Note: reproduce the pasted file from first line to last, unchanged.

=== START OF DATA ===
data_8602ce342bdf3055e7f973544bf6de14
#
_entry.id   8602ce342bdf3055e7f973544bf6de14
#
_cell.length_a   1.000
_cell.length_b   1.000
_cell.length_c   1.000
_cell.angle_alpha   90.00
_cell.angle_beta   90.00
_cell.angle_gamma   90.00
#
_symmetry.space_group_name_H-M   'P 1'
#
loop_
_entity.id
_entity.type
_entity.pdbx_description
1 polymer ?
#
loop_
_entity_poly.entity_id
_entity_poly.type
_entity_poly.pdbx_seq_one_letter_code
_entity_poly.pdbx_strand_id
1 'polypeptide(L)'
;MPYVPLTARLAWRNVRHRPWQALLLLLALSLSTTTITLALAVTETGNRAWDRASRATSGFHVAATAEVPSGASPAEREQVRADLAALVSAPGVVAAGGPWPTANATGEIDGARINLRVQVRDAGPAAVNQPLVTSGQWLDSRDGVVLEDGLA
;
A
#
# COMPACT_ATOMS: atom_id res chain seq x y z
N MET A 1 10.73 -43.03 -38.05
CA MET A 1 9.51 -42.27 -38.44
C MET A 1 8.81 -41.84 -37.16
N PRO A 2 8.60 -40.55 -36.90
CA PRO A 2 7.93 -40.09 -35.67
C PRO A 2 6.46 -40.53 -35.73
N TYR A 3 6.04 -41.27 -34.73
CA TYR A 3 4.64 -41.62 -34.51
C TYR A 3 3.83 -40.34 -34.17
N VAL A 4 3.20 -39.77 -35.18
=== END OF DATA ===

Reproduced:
data_8602ce342bdf3055e7f973544bf6de14
#
_entry.id   8602ce342bdf3055e7f973544bf6de14
#
_cell.length_a   1.000
_cell.length_b   1.000
_cell.length_c   1.000
_cell.angle_alpha   90.00
_cell.angle_beta   90.00
_cell.angle_gamma   90.00
#
_symmetry.space_group_name_H-M   'P 1'
#
loop_
_entity.id
_entity.type
_entity.pdbx_description
1 polymer ?
#
loop_
_entity_poly.entity_id
_entity_poly.type
_entity_poly.pdbx_seq_one_letter_code
_entity_poly.pdbx_strand_id
1 'polypeptide(L)'
;MPYVPLTARLAWRNVRHRPWQALLLLLALSLSTTTITLALAVTETGNRAWDRASRATSGFHVAATAEVPSGASPAEREQVRADLAALVSAPGVVAAGGPWPTANATGEIDGARINLRVQVRDAGPAAVNQPLVTSGQWLDSRDGVVLEDGLA
;
A
#
# COMPACT_ATOMS: atom_id res chain seq x y z
N MET A 1 10.73 -43.03 -38.05
CA MET A 1 9.51 -42.27 -38.44
C MET A 1 8.81 -41.84 -37.16
N PRO A 2 8.60 -40.55 -36.90
CA PRO A 2 7.93 -40.09 -35.67
C PRO A 2 6.46 -40.53 -35.73
N TYR A 3 6.04 -41.27 -34.73
CA TYR A 3 4.64 -41.62 -34.51
C TYR A 3 3.83 -40.34 -34.17
N VAL A 4 3.20 -39.77 -35.18